JACK: They’ve done business a few times in the past through the mail, so he gave it a shot and it worked. She got her Bitcoins, he got his cash, and they both drove home safe and sound. But this started a new relationship with her which turned out to be a weekly meeting. Every week they would do this exchange.

V: Pretty much thirty grand a week, thirty to forty grand a week.

JACK: Thirty to forty grand a week in a package. Wow.

V: Yeah.

JACK: That’s a lot of money.

V: All $100 bills. Volume goes down in higher [00:45:00] denominations and stuff like that, but yeah, it was…

JACK: Where do you think she was getting tons of cash over and over and over? Who comes up with thirty grand a week to give out?

V: Well, she would – what she would do is, I would sell to her at a rate that was below market, so she’s basically getting Bitcoin – she’s getting the Bitcoin – I’m selling her the Bitcoin, right, and she’s gonna be like alright, I’ll give you the cash but I’m gonna give you market minus 6%, right? Then, so, what she does is now she’ll go back onto LocalBitcoins and sell that same Bitcoin that I just gave her, that I just sent her to her wallet, for 6% over market. Now she’s making 12% on the forty Bitcoin that I gave her. It’s a pretty good return. She’s just turning over cash constantly, so she’s got a constant cash flow, but pretty much like me except it was legitimate, I think, hopefully.

JACK: Whoa. [MUSIC] Crazy what goes on out there, huh? I never knew these kind of meets and exchanges are taking place out there, but there you go. Oh, and V gave me her screen name, and I looked her up. She has an interesting reputation, actually. Her name actually appeared in the Silk Road court records. She was apparently a vendor there and got busted, so she switched to being a Bitcoin exchanger? Which apparently was going well but it’s kind of confusing that she was part of the Silk Road rollup but still actively doing this. I’m not sure what happened to her with Silk Road, but it was clear to him that she’d been doing this for a long time.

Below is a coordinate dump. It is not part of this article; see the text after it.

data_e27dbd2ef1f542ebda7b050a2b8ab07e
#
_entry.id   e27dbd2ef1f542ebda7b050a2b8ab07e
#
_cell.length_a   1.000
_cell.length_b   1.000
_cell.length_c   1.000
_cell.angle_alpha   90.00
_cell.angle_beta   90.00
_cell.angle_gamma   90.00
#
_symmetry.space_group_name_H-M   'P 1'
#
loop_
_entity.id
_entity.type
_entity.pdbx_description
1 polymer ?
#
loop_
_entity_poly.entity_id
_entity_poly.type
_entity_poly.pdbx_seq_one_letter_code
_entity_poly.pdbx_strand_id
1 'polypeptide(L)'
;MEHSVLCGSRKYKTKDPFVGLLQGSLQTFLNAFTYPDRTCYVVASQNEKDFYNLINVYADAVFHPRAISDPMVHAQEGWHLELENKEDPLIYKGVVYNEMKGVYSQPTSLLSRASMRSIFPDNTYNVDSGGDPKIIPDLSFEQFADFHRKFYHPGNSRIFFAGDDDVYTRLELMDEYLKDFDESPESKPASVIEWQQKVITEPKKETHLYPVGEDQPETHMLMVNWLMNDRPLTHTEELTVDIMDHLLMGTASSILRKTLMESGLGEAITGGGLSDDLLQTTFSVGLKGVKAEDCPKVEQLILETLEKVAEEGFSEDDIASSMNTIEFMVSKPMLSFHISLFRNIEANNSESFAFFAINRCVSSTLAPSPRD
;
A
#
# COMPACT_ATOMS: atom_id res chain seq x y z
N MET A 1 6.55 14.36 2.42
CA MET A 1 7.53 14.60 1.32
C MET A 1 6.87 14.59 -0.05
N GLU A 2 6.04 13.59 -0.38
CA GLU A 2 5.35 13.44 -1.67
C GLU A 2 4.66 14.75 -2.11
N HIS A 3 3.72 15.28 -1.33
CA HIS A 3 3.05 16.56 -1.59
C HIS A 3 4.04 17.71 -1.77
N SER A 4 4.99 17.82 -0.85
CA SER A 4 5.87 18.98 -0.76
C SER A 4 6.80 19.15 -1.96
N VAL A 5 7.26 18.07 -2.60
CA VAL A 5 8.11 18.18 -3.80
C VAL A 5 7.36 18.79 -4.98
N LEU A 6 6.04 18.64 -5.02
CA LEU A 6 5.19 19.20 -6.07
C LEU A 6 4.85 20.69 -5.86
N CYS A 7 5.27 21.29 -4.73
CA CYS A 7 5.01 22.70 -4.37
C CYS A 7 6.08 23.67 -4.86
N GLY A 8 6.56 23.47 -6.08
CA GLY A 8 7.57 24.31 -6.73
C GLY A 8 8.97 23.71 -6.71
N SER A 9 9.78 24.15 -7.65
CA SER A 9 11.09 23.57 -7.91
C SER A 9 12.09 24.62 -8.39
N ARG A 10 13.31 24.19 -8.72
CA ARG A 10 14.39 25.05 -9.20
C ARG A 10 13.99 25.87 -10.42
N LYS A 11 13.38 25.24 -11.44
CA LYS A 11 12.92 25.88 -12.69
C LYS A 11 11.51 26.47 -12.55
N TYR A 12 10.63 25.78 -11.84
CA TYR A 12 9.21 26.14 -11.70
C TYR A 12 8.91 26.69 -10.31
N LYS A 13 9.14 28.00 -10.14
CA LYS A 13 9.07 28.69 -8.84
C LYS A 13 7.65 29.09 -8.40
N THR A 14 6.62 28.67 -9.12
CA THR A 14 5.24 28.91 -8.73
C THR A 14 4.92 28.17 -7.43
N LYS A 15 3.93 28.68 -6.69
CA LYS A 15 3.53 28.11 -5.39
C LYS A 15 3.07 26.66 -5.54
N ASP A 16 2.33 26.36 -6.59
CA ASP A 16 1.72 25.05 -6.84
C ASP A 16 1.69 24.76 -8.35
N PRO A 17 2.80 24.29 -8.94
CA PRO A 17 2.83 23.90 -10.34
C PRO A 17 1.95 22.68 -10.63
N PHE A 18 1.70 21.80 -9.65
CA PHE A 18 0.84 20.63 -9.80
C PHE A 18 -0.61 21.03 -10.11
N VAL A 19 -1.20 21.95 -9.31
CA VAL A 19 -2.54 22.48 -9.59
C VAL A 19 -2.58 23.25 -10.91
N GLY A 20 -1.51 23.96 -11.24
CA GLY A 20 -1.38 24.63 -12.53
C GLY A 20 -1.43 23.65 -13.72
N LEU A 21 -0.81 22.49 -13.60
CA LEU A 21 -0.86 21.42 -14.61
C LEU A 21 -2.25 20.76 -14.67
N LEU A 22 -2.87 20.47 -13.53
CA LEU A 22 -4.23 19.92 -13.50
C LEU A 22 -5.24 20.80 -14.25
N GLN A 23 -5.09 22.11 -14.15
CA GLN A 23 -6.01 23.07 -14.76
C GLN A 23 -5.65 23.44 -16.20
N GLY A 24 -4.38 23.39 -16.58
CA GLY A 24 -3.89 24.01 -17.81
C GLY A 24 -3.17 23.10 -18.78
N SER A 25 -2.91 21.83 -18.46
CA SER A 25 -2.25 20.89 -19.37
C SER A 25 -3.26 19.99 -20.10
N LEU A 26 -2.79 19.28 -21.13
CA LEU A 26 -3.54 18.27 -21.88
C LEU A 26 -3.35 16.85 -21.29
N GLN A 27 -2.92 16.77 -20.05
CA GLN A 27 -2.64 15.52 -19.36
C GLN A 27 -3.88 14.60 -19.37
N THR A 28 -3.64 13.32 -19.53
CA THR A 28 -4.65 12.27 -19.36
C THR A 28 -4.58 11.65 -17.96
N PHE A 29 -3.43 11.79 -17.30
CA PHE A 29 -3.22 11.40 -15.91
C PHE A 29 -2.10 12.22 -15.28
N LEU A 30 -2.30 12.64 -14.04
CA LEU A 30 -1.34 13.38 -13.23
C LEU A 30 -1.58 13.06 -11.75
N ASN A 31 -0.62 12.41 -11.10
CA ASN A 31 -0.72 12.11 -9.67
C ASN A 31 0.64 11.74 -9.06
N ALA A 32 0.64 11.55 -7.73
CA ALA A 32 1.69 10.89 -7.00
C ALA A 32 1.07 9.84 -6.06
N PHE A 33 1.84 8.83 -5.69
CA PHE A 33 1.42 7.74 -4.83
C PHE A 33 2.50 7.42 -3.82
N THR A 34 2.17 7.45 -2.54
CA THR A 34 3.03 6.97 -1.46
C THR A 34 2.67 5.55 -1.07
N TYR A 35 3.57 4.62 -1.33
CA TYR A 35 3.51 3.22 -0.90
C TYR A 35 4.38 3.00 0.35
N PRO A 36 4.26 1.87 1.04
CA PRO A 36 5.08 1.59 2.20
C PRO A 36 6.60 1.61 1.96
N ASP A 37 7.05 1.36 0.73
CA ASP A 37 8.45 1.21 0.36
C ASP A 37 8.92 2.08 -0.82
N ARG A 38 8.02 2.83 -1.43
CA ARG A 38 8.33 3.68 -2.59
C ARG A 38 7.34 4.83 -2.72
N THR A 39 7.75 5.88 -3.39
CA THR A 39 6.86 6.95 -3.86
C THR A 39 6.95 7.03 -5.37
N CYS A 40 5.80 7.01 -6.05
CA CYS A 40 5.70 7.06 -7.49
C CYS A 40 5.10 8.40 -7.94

V: Now somebody’s seen your face that – you’re bringing somebody new in and you don’t really know who they are, but it was necessary. At some times, yes, OpSec is very important and could I have sent somebody out there to handle the money or whatever? I tried it before and it didn’t go well. Some things you have to handle yourself and you kind of have to put faith wherever you put faith and hope that it goes okay. There’s times where you kind of have to expose yourself. At least in my instance – I don’t know. There’s people smarter than me that have successfully either laundered their Bitcoin or got it into cash some other way, but for me, that was the easiest way for me and I felt the most secure way at the time.